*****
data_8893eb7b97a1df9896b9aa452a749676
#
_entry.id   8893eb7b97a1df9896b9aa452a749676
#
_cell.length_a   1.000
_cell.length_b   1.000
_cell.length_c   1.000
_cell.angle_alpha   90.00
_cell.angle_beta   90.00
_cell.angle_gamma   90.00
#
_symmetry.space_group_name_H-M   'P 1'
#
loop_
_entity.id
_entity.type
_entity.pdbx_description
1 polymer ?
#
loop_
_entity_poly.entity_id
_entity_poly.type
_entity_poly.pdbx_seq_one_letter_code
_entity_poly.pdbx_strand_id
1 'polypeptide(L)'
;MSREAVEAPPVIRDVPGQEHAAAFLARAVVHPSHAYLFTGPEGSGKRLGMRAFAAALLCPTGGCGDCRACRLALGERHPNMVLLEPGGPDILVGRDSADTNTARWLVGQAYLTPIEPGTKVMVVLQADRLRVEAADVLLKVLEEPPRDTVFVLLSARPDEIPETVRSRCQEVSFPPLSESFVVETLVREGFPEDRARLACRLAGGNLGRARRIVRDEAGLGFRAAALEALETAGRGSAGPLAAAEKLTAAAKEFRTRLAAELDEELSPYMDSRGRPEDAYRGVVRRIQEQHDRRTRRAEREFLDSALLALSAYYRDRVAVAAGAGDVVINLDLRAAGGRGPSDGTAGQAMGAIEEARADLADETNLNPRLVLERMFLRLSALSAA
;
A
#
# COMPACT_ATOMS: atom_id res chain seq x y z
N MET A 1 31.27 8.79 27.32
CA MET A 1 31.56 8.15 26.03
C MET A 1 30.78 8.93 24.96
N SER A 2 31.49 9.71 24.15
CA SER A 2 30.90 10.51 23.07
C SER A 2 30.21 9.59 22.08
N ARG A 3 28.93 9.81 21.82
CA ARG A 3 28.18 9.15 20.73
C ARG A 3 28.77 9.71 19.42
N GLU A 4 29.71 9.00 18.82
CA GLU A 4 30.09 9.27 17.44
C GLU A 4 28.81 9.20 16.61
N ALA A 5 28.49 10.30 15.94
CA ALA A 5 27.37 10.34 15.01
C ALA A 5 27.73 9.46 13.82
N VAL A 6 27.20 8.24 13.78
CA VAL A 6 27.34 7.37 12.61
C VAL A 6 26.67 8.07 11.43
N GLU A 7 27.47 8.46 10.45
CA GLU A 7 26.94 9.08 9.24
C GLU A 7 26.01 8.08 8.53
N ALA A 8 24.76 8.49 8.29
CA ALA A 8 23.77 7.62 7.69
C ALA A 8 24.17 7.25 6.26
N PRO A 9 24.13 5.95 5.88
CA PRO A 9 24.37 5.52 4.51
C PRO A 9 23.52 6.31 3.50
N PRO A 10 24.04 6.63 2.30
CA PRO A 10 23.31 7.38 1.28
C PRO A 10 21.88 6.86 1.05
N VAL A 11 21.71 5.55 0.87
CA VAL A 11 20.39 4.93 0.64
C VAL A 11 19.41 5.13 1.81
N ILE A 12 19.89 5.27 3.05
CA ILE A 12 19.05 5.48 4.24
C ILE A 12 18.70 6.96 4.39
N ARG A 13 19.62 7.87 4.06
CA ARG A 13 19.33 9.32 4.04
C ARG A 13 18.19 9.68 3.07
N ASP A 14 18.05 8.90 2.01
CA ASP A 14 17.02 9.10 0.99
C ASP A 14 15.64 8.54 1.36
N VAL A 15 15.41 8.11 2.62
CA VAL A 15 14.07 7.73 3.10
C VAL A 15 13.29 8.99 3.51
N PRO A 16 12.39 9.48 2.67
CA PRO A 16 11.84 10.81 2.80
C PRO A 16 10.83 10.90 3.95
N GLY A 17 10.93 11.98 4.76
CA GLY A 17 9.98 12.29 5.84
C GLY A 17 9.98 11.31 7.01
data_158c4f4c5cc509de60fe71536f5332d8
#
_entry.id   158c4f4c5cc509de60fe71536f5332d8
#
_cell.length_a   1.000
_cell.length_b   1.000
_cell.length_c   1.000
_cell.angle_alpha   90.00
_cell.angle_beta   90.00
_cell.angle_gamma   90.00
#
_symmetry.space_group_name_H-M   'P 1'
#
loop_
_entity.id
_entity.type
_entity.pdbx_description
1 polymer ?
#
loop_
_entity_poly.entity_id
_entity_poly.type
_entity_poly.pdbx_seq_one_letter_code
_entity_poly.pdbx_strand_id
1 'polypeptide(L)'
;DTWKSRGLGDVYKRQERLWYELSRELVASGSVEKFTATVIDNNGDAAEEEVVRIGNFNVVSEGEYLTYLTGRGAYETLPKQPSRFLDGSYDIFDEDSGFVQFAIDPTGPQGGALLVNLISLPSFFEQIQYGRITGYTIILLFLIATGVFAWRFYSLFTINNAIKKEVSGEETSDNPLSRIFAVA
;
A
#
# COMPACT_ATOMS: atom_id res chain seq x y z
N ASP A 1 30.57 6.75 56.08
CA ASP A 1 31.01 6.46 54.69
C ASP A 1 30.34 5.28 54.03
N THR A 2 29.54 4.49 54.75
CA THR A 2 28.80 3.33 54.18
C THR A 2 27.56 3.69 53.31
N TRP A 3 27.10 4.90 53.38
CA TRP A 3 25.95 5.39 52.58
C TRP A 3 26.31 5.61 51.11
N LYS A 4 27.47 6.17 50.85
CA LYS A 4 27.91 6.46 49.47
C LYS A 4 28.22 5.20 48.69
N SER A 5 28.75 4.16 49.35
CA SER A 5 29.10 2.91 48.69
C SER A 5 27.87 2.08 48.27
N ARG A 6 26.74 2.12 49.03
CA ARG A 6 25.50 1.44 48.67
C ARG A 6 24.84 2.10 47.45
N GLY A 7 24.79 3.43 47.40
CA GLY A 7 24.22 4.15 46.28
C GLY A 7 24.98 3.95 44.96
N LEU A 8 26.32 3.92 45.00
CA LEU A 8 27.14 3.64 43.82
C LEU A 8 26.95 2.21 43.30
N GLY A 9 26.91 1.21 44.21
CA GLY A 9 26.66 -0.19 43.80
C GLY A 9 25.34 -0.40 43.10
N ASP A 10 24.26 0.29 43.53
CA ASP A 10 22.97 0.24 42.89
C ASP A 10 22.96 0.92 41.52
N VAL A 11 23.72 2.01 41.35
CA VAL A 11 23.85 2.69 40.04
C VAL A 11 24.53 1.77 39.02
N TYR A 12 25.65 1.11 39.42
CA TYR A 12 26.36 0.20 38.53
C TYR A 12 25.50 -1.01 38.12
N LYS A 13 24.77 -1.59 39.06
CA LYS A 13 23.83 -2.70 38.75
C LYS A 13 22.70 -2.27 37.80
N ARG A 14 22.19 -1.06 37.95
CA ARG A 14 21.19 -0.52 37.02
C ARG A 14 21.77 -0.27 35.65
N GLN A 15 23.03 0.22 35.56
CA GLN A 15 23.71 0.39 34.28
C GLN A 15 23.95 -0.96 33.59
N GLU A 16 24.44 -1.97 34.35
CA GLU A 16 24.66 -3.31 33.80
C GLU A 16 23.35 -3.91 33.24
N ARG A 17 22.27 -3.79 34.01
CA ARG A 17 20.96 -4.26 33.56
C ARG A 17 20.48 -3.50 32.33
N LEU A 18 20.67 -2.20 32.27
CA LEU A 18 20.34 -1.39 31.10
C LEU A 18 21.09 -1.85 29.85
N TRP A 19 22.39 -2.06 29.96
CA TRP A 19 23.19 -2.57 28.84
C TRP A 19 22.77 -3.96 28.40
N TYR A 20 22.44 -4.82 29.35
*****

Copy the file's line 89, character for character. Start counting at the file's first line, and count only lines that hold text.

_cell.angle_alpha   90.00